I think the biggest challenge now is to retain volunteers. Increasingly, people are looking for very short-term volunteer opportunities, with a definite beginning and end. That becomes tough because then you’re talking more recruitment, more training, more orientation, and that’s a bit of a challenge. But that’s the nature of what’s happening all over the place.

The Capacity Challenges of Nonprofit and Voluntary Organizations in Rural Ontario 11 The volunteer base is smaller and the skills level is more limited, and there isn’t as broad a base of the population that you can count on. Sometimes two or three highly skilled and very active people do everything. That’s often how it works in small rural communities. But that means that, even if those people are highly skilled and very experienced, you still have a smaller base to move forward with.

Many rural nonprofit organizations report particular problems recruiting and retaining fundraising volunteers. People who live in rural areas and who are willing to volunteer are often already active in several organizations and do not have the time or energy to devote to yearly fundraising campaigns. Moreover, organizations report that they train volunteers to participate in an annual fundraising campaign, and then the next year they are too busy to participate. As a result, organizations are constantly training new volunteers, which is both expensive and timeconsuming.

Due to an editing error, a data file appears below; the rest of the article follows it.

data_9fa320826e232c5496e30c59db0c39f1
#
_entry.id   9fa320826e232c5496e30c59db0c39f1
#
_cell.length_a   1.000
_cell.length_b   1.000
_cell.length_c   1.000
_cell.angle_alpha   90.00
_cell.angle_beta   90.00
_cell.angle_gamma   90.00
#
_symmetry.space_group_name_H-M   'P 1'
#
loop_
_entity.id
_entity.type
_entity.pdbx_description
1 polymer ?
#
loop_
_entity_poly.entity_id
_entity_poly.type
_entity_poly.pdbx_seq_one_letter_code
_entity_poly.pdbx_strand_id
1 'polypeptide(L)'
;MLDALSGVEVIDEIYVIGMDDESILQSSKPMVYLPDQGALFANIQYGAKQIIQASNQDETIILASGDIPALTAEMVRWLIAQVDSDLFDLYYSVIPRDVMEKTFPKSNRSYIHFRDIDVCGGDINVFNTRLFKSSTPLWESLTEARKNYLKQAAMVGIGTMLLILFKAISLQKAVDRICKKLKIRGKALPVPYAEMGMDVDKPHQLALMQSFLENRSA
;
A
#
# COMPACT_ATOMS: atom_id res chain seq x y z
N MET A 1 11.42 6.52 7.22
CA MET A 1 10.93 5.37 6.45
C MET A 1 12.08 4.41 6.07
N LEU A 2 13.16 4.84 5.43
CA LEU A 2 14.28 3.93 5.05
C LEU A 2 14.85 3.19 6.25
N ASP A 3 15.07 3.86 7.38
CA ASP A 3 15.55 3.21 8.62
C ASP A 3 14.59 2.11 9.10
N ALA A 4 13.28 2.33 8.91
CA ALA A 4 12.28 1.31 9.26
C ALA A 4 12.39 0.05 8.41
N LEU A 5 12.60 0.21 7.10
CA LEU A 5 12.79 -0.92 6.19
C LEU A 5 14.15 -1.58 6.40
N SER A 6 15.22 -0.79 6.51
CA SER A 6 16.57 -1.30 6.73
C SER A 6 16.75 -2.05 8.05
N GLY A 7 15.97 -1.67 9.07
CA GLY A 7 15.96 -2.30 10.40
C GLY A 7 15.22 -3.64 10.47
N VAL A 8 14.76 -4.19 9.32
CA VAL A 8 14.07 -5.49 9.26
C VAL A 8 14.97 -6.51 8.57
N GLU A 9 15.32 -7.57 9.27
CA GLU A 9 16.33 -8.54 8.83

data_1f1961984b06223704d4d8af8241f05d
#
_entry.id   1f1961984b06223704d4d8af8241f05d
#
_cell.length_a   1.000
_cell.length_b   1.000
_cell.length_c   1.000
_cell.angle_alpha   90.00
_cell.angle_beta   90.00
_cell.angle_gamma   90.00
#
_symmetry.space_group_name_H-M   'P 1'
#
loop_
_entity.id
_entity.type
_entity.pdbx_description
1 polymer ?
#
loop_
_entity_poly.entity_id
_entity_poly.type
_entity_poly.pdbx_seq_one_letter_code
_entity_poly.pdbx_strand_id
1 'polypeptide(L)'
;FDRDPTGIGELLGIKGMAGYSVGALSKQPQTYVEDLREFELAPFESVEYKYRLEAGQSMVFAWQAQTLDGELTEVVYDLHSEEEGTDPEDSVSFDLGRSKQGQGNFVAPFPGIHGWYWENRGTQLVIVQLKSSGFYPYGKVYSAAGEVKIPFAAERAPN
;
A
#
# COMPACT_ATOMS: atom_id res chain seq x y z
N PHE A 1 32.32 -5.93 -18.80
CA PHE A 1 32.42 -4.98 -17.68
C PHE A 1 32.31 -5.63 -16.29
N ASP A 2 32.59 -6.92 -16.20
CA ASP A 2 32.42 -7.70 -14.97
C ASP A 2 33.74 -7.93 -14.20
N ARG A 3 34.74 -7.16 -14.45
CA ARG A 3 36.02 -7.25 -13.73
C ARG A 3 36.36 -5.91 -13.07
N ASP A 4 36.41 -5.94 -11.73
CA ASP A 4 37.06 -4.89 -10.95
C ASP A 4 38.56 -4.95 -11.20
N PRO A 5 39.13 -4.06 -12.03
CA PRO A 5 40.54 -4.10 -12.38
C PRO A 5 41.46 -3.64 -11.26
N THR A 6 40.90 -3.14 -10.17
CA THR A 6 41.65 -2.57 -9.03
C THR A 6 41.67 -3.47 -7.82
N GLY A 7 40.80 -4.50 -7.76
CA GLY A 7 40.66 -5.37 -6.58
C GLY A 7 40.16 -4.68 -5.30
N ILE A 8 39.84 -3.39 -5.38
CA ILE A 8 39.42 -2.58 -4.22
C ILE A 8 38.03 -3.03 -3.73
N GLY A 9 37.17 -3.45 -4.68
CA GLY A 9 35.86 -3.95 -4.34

Structural capacity

Relationships and networks Rural organizations build relationships by inviting people from the community to take part in activities through newsletters, the media, face-to-face meetings, joining committees, etc. and by approaching organizations and linking them together with other organizations.

One way I describe our organization is kind of like a spider web, and we’re somewhere on that spider web, and if you can picture every point in between is another organization. Our board of directors liaises with corporate partners, we liaise with community members, we liaise with students, seniors, labour groups, municipal leaders, politicians, etc.